Gov. Janet Mills speaks at a press briefing in Augusta on June 30, 2021. Credit: Troy R. Bennett / BDN

Good morning from Augusta. There are 15 days until the Nov. 2 referendum election.

QUOTE OF THE DAY: “He is pretty good at hanging the laundry, but hasn’t figured out the folding yet,” said Al Larson, of Orono, when he saw a black bear playing with hanging laundry in his backyard earlier this year. Here’s your soundtrack.

What we’re watching today

The governor will lay out $100 million in stimulus spending in the shadow of a hospital hit by her vaccine mandate. Gov. Janet Mills has been increasingly on the road lately, with two visits to Portland last week to highlight wastewater projects and with a top federal official to draw attention to Maine’s new state-based Affordable Care Act marketplace

She will be in Lewiston on Monday to unveil the first $100 million in spending under Maine Democrats’ $983 million COVID-19 relief plan on Monday afternoon. It’s not a campaign event, but it will notably feature a downtown business walk after former Gov. Paul LePage’s quiet campaign over the summer picked up with an announcement speech last month.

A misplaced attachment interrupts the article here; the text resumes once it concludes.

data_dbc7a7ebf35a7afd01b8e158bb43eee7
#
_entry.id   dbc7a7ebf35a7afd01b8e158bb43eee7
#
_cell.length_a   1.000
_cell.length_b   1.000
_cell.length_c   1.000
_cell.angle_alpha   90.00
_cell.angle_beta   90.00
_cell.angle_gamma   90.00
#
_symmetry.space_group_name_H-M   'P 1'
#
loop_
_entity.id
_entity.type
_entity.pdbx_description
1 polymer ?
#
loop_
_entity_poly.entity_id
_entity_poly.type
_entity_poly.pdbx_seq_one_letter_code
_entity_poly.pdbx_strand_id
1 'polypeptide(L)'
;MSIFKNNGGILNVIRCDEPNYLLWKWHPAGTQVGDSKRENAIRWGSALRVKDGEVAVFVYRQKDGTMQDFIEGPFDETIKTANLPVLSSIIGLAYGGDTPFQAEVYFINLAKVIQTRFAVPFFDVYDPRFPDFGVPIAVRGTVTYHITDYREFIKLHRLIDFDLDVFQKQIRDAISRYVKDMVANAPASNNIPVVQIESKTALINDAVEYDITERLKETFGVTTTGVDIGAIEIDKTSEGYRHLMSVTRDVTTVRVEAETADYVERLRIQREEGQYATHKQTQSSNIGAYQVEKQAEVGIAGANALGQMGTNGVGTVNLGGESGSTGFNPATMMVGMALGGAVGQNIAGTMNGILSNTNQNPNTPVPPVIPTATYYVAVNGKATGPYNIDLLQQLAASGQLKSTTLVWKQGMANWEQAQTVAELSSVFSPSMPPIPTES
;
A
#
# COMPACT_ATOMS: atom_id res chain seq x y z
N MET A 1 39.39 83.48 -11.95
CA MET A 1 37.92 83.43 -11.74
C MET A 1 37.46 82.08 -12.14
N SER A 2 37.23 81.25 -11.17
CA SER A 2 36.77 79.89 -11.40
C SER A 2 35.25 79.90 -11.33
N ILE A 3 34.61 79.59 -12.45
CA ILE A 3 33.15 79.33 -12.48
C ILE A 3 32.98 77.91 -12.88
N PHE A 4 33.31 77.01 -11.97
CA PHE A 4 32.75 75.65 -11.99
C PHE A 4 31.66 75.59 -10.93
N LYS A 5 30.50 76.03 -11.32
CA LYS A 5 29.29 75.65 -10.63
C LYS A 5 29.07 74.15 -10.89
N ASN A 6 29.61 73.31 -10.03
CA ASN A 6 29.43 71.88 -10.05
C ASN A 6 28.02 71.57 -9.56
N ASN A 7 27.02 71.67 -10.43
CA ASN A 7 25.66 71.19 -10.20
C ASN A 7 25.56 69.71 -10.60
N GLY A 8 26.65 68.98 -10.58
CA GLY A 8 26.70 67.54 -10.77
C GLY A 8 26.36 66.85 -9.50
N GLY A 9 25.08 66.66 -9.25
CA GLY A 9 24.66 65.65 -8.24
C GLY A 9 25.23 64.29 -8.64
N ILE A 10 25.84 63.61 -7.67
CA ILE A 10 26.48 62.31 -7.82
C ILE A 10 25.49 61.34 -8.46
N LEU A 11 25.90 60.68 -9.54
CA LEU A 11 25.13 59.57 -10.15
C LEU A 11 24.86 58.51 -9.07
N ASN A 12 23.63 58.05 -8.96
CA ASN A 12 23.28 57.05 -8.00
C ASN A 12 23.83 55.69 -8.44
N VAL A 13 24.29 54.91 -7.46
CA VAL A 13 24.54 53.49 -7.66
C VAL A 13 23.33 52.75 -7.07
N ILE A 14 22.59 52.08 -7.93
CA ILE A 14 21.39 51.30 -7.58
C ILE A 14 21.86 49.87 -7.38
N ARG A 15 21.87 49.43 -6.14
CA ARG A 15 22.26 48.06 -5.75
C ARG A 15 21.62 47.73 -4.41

During the pandemic, governors have shouldered the pressure of balancing the public health aspects of the pandemic with trying to help their states recover fiscally. Mills’ policies have generally enjoyed good public approval ratings, but her unwillingness to compromise on a requirement for health care workers to be vaccinated is proving to be a massive test.

Mills has held firm that the requirement is the best way to keep workers and their patients safe and that it will be superseded by a just-as-strong federal mandate. However, the closing of some nursing homes and the stoppage of some services at Central Maine Medical Center in Lewiston have highlighted how the requirement can add to lingering workforce shortages